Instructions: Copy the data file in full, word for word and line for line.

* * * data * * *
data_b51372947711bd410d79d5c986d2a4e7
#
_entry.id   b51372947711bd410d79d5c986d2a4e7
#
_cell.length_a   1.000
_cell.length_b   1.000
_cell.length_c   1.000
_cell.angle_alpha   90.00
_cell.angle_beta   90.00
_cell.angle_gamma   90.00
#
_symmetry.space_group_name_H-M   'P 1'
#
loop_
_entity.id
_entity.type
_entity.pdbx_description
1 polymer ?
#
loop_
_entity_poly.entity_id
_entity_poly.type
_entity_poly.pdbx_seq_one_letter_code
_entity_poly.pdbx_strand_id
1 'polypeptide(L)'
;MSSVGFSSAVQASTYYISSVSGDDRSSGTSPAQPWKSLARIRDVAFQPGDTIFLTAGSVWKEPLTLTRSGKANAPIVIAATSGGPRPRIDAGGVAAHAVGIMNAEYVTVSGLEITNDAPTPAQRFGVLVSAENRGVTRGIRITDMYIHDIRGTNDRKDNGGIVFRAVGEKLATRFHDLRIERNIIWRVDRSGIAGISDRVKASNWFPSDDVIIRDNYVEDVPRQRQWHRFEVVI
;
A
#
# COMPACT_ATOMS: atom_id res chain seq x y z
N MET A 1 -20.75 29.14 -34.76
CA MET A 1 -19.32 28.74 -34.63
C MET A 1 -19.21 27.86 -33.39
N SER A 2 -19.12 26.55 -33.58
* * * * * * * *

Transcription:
data_b51372947711bd410d79d5c986d2a4e7
#
_entry.id   b51372947711bd410d79d5c986d2a4e7
#
_cell.length_a   1.000
_cell.length_b   1.000
_cell.length_c   1.000
_cell.angle_alpha   90.00
_cell.angle_beta   90.00
_cell.angle_gamma   90.00
#
_symmetry.space_group_name_H-M   'P 1'
#
loop_
_entity.id
_entity.type
_entity.pdbx_description
1 polymer ?
#
loop_
_entity_poly.entity_id
_entity_poly.type
_entity_poly.pdbx_seq_one_letter_code
_entity_poly.pdbx_strand_id
1 'polypeptide(L)'
;MSSVGFSSAVQASTYYISSVSGDDRSSGTSPAQPWKSLARIRDVAFQPGDTIFLTAGSVWKEPLTLTRSGKANAPIVIAATSGGPRPRIDAGGVAAHAVGIMNAEYVTVSGLEITNDAPTPAQRFGVLVSAENRGVTRGIRITDMYIHDIRGTNDRKDNGGIVFRAVGEKLATRFHDLRIERNIIWRVDRSGIAGISDRVKASNWFPSDDVIIRDNYVEDVPRQRQWHRFEVVI
;
A
#
# COMPACT_ATOMS: atom_id res chain seq x y z
N MET A 1 -20.75 29.14 -34.76
CA MET A 1 -19.32 28.74 -34.63
C MET A 1 -19.21 27.86 -33.39
N SER A 2 -19.12 26.55 -33.58